Global Daily – Brexit risks intensify

by: Nick Kounis , Roy Teo , Georgette Boele , Maritza Cabezas

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Global Markets – After a pause for breath on Wednesday, Brexit worries returned with a vengeance on Thursday. Polls confirmed that the Leave camp is ahead and Bookmakers odds that the UK would vote to leave the EU rose. Meanwhile, there were also warnings about the impact of Brexit from the Fed and the BoE and perhaps a sense that central bankers were not being pro-active enough to deal with the rising risks, as the BoJ stood pat. Equities were lower but closed higher after Brexit campaigning was suspended following the killing of a UK lawmaker. Safe haven demand was also visible in the government bond market, with Bund yields continuing their slide, marking another set of record lows and peripheral bonds selling off. Meanwhile, Treasuries were also supported by the dovish Fed communication on Wednesday. EU referendum polls will remain in focus going forward, with some political commentators looking for the usual bounce towards the status quo. However, if that fails to materialise, market worries about Brexit will likely continue to escalate in the run-up to next week’s referendum. (Nick Kounis)

 

Central banks – After Fed Chair Janet Yellen warned that a Brexit could have consequences for the US outlook on Wednesday, it was the BoE’s turn on Thursday. The MPC noted that ‘a vote to leave the EU could materially alter the outlook for output and inflation, and therefore the appropriate setting of monetary policy’. it added that ‘through financial market and confidence channels, there are also risks of adverse spill-overs to the global economy’. These warnings are disconcerting, with investors concerned about what central banks and other policymakers would do to contain the impact. As well as the usual liquidity provision via swap lines, a number of steps look possible. There could be co-ordinated intervention in FX markets to prop up sterling. In addition, central banks would likely generally move to more accommodative settings. The BoE could step up QE. The Fed could throw its rate hike plans out the window, or even consider more stimulus. The ECB would probably also enhance QE, whereas a further deposit rate cut to weaken the euro would also be an option. (Nick Kounis)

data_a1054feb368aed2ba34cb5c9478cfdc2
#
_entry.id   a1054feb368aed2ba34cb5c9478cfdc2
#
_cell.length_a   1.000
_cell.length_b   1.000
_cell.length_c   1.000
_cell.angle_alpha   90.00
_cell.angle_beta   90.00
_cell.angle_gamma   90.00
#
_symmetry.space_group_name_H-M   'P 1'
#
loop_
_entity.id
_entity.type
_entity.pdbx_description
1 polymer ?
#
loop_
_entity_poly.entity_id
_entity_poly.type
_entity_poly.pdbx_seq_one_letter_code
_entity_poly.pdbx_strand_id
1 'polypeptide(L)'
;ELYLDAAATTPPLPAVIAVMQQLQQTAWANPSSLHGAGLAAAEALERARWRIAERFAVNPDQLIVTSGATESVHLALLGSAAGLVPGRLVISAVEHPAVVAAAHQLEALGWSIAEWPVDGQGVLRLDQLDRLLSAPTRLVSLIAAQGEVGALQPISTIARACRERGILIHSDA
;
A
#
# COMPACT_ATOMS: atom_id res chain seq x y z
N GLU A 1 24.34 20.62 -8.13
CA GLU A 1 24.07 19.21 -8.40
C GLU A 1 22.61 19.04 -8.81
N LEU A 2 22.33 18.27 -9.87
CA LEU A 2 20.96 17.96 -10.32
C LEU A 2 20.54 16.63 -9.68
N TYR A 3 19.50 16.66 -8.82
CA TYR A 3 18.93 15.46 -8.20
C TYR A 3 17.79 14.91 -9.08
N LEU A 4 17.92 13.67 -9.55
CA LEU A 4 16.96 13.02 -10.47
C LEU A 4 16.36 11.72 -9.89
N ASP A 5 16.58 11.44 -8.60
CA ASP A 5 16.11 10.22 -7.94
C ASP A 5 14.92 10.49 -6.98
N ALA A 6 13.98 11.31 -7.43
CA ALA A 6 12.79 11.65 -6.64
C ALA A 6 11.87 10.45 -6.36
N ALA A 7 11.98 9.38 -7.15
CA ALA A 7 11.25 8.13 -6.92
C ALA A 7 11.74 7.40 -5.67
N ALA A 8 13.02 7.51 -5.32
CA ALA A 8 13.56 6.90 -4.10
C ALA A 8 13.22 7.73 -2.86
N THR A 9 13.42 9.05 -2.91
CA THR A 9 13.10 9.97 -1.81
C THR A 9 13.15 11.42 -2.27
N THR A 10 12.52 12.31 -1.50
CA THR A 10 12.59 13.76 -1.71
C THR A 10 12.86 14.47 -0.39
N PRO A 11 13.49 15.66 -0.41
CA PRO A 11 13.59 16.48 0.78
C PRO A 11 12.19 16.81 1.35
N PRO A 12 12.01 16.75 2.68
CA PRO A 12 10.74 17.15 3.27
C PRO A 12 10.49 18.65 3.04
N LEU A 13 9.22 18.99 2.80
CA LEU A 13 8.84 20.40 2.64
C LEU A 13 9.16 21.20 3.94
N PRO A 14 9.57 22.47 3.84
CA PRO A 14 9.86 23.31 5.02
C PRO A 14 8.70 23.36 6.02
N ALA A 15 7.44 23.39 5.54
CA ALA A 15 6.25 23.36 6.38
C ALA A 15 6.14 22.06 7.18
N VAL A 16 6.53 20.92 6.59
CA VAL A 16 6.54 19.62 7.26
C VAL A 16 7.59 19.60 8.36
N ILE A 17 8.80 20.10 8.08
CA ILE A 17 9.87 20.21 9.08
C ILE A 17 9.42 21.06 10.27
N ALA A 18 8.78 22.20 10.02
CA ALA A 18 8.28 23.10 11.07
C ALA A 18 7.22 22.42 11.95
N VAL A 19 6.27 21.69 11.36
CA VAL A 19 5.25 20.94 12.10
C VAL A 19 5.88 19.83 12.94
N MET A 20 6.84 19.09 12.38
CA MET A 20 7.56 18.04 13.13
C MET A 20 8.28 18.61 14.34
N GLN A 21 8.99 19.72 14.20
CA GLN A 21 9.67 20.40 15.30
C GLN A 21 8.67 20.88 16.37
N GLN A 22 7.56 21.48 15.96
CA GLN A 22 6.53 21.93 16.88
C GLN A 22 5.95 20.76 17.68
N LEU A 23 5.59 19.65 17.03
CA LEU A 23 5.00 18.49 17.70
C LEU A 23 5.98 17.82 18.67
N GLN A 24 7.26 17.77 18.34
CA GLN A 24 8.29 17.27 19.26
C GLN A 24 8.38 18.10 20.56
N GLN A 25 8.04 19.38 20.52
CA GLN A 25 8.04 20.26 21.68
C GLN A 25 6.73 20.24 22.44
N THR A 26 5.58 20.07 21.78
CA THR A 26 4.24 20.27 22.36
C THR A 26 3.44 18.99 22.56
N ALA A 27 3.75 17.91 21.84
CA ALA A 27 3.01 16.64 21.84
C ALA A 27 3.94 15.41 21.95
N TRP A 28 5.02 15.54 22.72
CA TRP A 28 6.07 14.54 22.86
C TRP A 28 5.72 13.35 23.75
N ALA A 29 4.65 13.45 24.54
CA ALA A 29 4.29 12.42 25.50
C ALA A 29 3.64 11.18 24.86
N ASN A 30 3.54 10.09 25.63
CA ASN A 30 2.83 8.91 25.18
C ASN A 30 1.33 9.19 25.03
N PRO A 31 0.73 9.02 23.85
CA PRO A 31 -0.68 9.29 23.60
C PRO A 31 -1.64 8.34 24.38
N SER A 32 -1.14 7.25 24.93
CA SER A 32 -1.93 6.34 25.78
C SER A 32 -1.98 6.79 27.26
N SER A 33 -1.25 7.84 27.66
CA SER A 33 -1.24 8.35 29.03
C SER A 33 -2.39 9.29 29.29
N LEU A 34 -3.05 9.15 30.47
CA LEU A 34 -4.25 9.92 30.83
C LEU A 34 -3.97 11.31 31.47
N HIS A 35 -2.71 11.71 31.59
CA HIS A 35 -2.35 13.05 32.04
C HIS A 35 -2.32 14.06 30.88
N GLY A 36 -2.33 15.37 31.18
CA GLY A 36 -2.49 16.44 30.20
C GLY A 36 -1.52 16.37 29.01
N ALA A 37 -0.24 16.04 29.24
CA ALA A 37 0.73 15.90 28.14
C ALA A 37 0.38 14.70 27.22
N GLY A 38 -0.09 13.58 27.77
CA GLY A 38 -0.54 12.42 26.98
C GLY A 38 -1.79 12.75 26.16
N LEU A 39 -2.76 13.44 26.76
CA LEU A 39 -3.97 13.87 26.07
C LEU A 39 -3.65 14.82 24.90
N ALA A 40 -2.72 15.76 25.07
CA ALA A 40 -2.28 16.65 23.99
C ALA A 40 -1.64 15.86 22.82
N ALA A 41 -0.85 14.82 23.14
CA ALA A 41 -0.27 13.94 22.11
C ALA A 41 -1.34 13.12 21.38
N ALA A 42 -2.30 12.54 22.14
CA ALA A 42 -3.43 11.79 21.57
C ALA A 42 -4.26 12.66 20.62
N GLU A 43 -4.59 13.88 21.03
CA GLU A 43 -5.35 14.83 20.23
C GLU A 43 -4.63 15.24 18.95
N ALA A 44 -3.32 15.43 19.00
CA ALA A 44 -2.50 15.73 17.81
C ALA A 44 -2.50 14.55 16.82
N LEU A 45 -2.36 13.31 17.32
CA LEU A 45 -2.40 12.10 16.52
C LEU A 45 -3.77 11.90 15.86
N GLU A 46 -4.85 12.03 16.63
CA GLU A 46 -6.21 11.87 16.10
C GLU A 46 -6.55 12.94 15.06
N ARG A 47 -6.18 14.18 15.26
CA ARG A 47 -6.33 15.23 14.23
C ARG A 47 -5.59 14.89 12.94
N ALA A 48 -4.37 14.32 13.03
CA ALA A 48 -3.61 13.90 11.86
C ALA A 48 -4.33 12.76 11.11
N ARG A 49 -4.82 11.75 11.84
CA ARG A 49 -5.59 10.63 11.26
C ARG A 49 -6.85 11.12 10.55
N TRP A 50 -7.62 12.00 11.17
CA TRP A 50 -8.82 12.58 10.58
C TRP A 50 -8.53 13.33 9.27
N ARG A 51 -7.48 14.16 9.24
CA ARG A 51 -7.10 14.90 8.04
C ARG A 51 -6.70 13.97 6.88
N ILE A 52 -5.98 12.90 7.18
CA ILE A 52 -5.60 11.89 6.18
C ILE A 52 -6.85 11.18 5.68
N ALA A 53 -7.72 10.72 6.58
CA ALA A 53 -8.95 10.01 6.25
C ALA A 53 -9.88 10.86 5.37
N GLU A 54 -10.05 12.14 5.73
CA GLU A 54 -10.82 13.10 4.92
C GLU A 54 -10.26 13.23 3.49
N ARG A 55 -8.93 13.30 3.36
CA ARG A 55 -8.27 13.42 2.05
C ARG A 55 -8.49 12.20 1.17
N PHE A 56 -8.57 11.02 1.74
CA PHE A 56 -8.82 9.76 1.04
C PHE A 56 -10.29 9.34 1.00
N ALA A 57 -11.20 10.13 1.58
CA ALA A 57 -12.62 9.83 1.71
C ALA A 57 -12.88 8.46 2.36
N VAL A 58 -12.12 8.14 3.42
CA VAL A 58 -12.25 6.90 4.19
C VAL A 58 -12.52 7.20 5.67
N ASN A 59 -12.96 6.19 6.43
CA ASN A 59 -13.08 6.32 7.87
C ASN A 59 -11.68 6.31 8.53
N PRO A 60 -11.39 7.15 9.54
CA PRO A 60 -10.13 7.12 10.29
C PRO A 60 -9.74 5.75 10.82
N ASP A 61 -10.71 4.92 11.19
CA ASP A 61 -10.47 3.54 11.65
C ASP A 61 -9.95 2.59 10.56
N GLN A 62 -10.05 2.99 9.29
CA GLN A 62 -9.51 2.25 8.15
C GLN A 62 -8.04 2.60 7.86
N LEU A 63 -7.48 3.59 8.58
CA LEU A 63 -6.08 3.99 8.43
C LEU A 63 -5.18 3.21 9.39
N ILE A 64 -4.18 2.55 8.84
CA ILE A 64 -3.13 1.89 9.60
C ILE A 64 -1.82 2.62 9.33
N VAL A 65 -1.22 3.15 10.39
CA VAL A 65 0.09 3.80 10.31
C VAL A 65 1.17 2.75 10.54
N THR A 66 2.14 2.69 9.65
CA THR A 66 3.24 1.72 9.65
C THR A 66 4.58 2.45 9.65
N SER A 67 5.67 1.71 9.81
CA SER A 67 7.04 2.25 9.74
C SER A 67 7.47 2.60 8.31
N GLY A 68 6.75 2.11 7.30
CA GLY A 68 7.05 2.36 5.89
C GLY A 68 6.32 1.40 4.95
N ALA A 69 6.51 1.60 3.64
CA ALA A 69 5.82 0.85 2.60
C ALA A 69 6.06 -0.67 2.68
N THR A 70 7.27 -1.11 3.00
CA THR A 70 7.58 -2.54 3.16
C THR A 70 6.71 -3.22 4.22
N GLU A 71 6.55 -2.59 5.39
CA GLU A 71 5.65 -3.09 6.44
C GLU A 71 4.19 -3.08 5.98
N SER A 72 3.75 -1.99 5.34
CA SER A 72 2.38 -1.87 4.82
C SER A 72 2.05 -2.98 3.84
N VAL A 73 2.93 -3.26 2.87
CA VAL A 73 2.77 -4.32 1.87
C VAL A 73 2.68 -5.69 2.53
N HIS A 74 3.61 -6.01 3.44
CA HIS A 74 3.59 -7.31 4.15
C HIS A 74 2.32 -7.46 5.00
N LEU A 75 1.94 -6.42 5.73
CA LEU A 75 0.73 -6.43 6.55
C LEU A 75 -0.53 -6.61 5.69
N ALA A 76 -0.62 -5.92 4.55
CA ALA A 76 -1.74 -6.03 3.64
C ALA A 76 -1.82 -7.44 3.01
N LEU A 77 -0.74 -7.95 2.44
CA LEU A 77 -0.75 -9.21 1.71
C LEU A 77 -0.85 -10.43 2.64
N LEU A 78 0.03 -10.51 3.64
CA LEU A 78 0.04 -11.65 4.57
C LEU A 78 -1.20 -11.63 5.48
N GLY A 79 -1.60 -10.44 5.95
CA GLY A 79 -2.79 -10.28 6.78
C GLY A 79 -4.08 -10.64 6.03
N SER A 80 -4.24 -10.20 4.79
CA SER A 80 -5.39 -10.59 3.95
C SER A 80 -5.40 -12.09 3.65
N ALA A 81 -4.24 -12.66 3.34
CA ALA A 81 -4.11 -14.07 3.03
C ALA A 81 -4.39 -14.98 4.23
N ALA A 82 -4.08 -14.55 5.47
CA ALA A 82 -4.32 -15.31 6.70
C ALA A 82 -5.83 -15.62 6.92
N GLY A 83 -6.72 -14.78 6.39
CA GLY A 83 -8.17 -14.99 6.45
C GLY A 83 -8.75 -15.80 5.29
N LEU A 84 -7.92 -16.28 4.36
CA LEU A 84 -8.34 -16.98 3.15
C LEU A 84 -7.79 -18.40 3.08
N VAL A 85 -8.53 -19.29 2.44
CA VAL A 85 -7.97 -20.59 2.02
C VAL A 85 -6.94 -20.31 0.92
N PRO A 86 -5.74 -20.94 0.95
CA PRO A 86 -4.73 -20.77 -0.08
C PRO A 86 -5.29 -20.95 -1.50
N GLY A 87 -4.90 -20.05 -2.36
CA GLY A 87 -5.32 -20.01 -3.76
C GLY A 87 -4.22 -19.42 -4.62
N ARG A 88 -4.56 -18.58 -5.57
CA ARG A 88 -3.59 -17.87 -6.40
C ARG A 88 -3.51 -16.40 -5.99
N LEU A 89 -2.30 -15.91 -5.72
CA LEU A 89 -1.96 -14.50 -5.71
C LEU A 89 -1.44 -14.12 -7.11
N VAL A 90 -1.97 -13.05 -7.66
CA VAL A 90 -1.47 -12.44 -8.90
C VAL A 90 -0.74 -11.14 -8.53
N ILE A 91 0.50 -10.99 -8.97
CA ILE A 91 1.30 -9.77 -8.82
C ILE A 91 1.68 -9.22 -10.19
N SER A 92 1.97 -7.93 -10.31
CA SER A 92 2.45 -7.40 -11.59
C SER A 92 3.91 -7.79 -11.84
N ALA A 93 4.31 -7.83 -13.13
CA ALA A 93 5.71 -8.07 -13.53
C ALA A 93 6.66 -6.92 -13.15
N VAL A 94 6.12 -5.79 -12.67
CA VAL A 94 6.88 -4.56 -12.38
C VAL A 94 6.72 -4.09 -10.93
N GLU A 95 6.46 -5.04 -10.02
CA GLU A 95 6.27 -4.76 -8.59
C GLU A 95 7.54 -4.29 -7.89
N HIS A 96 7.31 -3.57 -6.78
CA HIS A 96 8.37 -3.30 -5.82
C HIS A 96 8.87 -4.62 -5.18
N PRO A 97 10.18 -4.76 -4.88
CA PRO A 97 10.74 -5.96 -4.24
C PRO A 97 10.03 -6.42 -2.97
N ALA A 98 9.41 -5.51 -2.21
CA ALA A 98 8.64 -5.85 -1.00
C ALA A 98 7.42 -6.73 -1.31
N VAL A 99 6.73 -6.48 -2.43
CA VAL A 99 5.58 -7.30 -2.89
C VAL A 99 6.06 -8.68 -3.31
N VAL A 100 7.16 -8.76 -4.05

FX – The yen strengthened from 106 to below 104 against the dollar after the BoJ left monetary policy unchanged yesterday. Comments from BoJ Governor Kuroda failed to convince that the BoJ will do whatever it takes to inflate the economy. Kuroda said that it will need some time for negative rates to impact the economy. The yen gave back some of its gains after Chief Cabinet Secretary Suga said that they are extremely concerned about speculative moves which is evident and they will act if needed. Looking at past verbal interventions from Japanese officials, stronger statements using words including ‘excessive’, ‘disorderly movements’ and ‘decisive action’ were used in 2011 when Japan last intervened in the currency markets. Ahead of UK referendum, we could see the yen extend its rally to 101, a level where the risk of currency intervention by Japanese officials will rise materially. Meanwhile, gold prices broke above the April high and surged to a high just below 1316. Gold and the yen are both safe haven assets and are also profiting from a dovish Fed. (Roy Teo & Georgette Boele)

 

Global Macro – US headline inflation continued to firm in May, mainly as a result of higher gasoline prices, but this was partly offset by a fall in food prices. The overall price index rose to 1%, edging down from 1.1% in April. The core CPI, which excludes the volatile food and energy components rose 2.2% yoy (was 2.1%), with shelter costs continuing to put upward pressure on core prices. At the same time some household-based measures of inflation expectations have slipped, while market based measures remain stable. Chair Yellen mentioned on Wednesday after the FOMC meeting thatĀ  the Fed saw no signs of inflationĀ  pressures and suggested that core inflation was moving up in the expected path towards the 2% goal. We expect headline inflation to continue picking up as the transitory influence of lower energy prices fades. The core PCE, the preferred measure of the Fed rose to 1.6% yoy in April and should continue to increase to the 2% target only in 2017. (Maritza Cabezas)